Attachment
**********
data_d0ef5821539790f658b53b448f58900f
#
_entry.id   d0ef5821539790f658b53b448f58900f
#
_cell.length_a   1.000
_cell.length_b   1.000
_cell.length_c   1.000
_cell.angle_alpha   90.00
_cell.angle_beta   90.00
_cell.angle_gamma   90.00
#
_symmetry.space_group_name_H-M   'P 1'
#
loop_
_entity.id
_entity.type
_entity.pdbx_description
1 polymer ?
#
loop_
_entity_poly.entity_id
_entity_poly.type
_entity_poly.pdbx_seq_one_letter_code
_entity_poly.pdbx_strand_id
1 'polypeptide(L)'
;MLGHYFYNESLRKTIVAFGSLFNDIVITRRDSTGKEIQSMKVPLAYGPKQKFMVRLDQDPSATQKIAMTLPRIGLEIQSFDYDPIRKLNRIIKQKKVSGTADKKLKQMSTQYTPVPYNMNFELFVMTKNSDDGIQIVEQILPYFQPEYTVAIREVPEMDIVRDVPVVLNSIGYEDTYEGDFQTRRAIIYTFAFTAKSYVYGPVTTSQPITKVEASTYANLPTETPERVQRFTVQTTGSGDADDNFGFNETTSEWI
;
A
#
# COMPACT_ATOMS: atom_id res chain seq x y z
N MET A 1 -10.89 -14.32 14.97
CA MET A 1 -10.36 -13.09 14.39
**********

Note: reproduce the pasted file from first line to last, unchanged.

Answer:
data_d0ef5821539790f658b53b448f58900f
#
_entry.id   d0ef5821539790f658b53b448f58900f
#
_cell.length_a   1.000
_cell.length_b   1.000
_cell.length_c   1.000
_cell.angle_alpha   90.00
_cell.angle_beta   90.00
_cell.angle_gamma   90.00
#
_symmetry.space_group_name_H-M   'P 1'
#
loop_
_entity.id
_entity.type
_entity.pdbx_description
1 polymer ?
#
loop_
_entity_poly.entity_id
_entity_poly.type
_entity_poly.pdbx_seq_one_letter_code
_entity_poly.pdbx_strand_id
1 'polypeptide(L)'
;MLGHYFYNESLRKTIVAFGSLFNDIVITRRDSTGKEIQSMKVPLAYGPKQKFMVRLDQDPSATQKIAMTLPRIGLEIQSFDYDPIRKLNRIIKQKKVSGTADKKLKQMSTQYTPVPYNMNFELFVMTKNSDDGIQIVEQILPYFQPEYTVAIREVPEMDIVRDVPVVLNSIGYEDTYEGDFQTRRAIIYTFAFTAKSYVYGPVTTSQPITKVEASTYANLPTETPERVQRFTVQTTGSGDADDNFGFNETTSEWI
;
A
#
# COMPACT_ATOMS: atom_id res chain seq x y z
N MET A 1 -10.89 -14.32 14.97
CA MET A 1 -10.36 -13.09 14.39